Prime Minister Stephen Harper just doesn’t seem like a Rawlins Cross fan, somehow. He’s hard to picture rocking out to “Reel and Roll” or singing along with “Colleen.”
He is a fan, though — so much so that he took it upon himself to learn how to play one of the band’s songs.
The song is called “Grandmother’s Song,” and Harper heard it when Rawlins Cross performed it during Queen Elizabeth’s visit to Halifax last June.
“Of course the Governor General was there and Stephen Harper was there, and all the usual dignitaries,” bandmember Dave Panting said of the royal performance. “We got up and performed, and shortly after that we received a request from Stephen Harper’s office for the sheet music for ‘Grandmother’s Song.’
“I have to admit, my politics probably don’t line up with Mr. Harper’s, however, he’s a fellow musician. I’d rather have him in the band!”
“Grandmother’s Song” was written by Dave and inspired by his own grandmother, whom he credits for giving him his first taste of music when he was a boy of three or four.
“One of the first musical sounds I ever heard was my grandmother in the kitchen singing Scottish things, mostly, and it really stuck with me,” Dave explained.
Dave and the rest of Rawlins Cross — his brother Geoff Panting, Ian McKinnon, Brian Bourne, Howie Southwood and Joey Kitson — are just finishing up an Atlantic Canada tour, and will end it with a show at the Rock House in St. John’s Saturday night.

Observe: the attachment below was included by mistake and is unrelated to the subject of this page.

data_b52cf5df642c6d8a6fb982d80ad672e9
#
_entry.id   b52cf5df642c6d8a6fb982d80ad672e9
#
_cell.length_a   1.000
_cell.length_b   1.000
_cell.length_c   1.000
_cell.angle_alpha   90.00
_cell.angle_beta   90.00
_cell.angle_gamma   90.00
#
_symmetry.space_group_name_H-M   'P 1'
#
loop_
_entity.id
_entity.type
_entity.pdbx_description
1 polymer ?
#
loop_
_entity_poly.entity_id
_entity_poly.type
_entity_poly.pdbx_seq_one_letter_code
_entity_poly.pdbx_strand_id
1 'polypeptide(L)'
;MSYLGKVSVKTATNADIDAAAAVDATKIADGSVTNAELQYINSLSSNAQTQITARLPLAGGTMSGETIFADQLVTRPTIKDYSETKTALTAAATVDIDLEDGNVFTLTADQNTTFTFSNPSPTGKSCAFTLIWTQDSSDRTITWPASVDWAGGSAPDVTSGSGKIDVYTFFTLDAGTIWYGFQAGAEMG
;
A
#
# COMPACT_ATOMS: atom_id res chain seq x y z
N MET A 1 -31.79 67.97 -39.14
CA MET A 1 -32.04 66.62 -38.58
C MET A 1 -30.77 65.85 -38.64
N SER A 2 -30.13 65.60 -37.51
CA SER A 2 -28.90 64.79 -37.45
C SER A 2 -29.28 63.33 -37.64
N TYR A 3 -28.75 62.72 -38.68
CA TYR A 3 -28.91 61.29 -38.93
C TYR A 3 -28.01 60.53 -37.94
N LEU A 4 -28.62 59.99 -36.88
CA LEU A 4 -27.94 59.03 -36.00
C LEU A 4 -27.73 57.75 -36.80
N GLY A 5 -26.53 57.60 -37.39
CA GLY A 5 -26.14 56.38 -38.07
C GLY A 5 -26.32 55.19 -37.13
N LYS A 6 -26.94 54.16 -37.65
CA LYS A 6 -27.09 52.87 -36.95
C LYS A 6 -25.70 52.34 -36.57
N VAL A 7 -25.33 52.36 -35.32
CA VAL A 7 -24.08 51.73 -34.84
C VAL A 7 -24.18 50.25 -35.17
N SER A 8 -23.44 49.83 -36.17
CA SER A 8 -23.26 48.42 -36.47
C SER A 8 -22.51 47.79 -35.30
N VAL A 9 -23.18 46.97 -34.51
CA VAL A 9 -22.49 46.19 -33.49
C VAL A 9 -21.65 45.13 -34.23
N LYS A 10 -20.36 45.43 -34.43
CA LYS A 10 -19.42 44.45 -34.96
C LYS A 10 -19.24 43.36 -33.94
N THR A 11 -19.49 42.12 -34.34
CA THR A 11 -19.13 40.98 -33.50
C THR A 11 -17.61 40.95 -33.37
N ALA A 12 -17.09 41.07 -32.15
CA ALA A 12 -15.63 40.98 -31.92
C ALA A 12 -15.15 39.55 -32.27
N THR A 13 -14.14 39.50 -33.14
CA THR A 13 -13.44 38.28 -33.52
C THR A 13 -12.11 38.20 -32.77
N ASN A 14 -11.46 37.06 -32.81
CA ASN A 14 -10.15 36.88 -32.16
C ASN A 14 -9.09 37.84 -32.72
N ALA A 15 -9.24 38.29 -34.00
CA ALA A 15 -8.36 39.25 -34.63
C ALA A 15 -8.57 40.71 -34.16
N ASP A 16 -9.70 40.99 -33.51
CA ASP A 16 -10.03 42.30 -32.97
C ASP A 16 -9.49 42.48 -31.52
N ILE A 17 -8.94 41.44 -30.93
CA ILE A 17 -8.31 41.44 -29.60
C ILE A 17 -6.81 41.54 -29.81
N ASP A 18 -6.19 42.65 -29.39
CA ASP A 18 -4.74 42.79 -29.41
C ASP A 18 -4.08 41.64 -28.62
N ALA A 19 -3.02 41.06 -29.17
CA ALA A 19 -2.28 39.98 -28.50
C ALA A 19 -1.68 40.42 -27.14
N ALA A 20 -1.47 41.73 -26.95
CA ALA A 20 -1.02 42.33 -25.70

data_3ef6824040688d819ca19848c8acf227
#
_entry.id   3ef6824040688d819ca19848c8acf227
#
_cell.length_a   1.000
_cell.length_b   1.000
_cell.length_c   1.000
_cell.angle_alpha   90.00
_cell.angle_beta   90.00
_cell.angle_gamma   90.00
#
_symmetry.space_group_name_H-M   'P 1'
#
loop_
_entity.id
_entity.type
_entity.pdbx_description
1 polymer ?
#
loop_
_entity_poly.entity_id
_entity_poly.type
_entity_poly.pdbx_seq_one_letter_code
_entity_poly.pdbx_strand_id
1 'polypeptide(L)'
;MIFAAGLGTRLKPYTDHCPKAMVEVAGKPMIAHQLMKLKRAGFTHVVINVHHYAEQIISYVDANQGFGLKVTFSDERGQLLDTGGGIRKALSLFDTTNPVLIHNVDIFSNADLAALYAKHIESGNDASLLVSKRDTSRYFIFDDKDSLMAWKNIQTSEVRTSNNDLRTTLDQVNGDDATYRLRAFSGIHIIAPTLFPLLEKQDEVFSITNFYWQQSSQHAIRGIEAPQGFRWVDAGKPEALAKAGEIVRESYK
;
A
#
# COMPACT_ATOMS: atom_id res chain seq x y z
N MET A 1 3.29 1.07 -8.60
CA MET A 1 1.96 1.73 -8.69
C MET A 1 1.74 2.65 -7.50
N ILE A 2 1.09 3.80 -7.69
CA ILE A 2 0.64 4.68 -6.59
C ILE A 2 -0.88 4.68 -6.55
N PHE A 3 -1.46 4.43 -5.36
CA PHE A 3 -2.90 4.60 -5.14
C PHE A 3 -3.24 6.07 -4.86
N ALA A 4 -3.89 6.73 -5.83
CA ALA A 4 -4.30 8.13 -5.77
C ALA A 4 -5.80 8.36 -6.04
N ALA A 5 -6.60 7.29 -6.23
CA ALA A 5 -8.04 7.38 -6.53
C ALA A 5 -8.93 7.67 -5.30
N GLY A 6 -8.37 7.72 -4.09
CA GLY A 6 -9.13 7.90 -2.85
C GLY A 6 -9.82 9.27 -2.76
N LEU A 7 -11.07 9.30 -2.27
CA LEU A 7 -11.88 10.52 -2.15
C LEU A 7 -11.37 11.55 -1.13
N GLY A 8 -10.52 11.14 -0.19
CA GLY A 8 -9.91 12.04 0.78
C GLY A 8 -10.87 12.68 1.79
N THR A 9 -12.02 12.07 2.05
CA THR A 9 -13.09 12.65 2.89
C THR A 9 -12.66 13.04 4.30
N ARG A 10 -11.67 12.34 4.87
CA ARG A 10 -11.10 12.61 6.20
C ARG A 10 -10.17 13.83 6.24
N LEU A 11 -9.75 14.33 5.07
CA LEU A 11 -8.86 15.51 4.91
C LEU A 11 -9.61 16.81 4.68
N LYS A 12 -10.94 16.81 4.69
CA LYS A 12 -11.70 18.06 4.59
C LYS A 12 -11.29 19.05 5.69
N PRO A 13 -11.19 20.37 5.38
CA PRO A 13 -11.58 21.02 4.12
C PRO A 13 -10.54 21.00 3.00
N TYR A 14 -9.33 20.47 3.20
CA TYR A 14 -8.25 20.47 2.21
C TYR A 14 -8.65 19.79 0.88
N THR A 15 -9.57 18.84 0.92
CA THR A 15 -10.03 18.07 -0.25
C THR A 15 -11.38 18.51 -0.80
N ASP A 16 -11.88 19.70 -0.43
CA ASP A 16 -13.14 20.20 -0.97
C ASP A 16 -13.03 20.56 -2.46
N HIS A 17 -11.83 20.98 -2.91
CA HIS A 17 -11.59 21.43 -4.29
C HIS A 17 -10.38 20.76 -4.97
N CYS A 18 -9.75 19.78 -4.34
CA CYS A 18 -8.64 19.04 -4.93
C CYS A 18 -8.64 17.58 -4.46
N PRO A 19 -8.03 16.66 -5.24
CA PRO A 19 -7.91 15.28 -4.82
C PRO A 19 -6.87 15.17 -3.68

After a seven-year hiatus, Rawlins Cross reunited to release “Anthology,” a compilation of some of its best-known songs, in 2008. Since then, the band travelled the country, performing at festivals and at the 2010 Olympics in Vancouver.
In November, the band released “Heart, Head, Hands,” its first full-length studio album in 12 years, containing a dozen songs written by the Pantings and Bourne and four Celtic instrumental tunes.
Dave’s favourite is a song called “Kingdom Come.”
“That one started out as a blue song about mortality and how you’re trying to get home and wondering about life after death,” he explained. “It sounds grim, but it isn’t, really. We’re all going towards this place and we don’t really know where we’re going, but everyone ends up there.
“The song sort of turned into a reggae rhythm. We put our touch on it, and our music is a combination of a lot of things, so it ends up sounding like us. It’s working really well live, too.”
Once the tour comes to a close, Rawlins Cross will turn its attention to festivals across North America over the spring and summer, including (hopefully), the St. John’s Folk Festival, to which they’ve applied. While it’s too soon to talk about another CD, Dave said, he’s sure there’ll be more songwriting happening in the near future.
Tickets for Saturday’s Rawlins Cross show at the Rock House are $20 including tax, and are available at Fred’s Records and The Ship (cash only), as well as on the band’s website, www.rawlinscross.com.